Tuesday, July 16, 2019     Volume: 20, Issue: 19

Santa Maria Sun / News

The following article was posted on November 11th, 2015, in the Santa Maria Sun - Volume 16, Issue 36 [ Submit a Story ]
The following articles were printed from Santa Maria Sun [santamariasun.com] - Volume 16, Issue 36

Buellton to clarify law banning short-term rentals


Soon, it’ll be completely illegal to rent out your home to vacationers in Buellton. 

On Nov. 5, the city planning commission voted to send a recommendation to City Council that it ban short-term vacation rentals. 

The ban will affect San Francisco-based Airbnb and other short-term rental companies, banning them from operating in Buellton. 

According to Buellton City Manager Marc Bierdzinski, the issue arose when resident and sole Airbnb operator Brian Kuykendall appealed the commissioners’ decision to ban short-term rentals in June. 

The region is a popular tourist attraction because of its wineries, but Bierdzinski said residential neighborhoods in Buellton are for families, not tourists.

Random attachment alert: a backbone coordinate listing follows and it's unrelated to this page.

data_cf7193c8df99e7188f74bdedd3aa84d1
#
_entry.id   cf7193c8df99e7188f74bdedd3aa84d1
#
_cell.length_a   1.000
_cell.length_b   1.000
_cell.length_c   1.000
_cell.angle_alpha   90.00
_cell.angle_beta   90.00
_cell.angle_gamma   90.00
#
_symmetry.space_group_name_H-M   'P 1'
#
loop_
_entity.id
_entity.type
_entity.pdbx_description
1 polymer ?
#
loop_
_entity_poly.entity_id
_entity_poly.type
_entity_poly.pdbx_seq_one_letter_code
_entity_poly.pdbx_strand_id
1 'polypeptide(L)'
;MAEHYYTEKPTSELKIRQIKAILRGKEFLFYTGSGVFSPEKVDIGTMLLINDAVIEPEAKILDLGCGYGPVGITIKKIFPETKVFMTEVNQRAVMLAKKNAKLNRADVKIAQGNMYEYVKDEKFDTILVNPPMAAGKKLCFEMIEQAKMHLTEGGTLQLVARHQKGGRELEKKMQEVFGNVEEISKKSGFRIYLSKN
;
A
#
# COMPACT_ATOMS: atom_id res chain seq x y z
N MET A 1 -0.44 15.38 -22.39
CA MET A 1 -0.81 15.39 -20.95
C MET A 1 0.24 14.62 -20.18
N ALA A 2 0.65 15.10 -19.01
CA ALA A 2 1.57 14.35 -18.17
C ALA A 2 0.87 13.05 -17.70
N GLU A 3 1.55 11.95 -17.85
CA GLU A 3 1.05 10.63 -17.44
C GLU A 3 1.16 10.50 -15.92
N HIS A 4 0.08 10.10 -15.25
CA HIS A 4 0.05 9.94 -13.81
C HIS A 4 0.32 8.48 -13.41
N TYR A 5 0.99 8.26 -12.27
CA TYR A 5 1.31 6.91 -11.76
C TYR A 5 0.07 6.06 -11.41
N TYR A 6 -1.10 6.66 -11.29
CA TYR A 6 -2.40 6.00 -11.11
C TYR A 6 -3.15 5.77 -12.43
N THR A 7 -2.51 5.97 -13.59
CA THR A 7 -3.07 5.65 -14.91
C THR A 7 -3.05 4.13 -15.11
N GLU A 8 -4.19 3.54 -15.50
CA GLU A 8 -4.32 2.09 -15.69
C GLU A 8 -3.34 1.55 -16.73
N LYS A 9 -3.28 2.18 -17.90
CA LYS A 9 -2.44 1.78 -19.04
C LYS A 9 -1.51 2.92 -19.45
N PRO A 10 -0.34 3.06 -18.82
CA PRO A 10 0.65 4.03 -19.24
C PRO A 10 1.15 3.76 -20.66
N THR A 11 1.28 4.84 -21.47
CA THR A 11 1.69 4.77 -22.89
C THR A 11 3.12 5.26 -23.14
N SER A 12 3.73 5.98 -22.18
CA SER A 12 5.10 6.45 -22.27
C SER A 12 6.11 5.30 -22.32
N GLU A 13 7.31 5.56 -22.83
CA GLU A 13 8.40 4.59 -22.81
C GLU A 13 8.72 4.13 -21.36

“We’re a small town and our single family neighborhoods are for the enjoyment of single families,” Bierdzinski said. “We’ve had complaints on the one that led to the appeal.”

Bierdzinski said that all it takes is for someone to complain for the city to find out who is renting houses to vacationers. Penalties can run an owner $100 per day and can escalate for multiple citations, Bierdzinski said.

There is a way for an owner to use their house for short-term rentals, but only in mixed-use or commercial zoning districts and on a case-by-case basis. 

The City Council is expected to formally adopt the measure next month, Bierdzinski said. 

County planning commissioners are also expected to consider restrictions on short-term rentals in the coming months.

Weekly Poll
How should Lompoc respond to the lawsuit claiming its ordinance restricting where registered sex offenders can live is unconstitutional?

The city should fight the lawsuit in court.
The city needs to repeal the ordinance and settle the lawsuit.
Most cities in California have already repealed similar ordinances.
Keep the ordinance. Residents need it for public safety.

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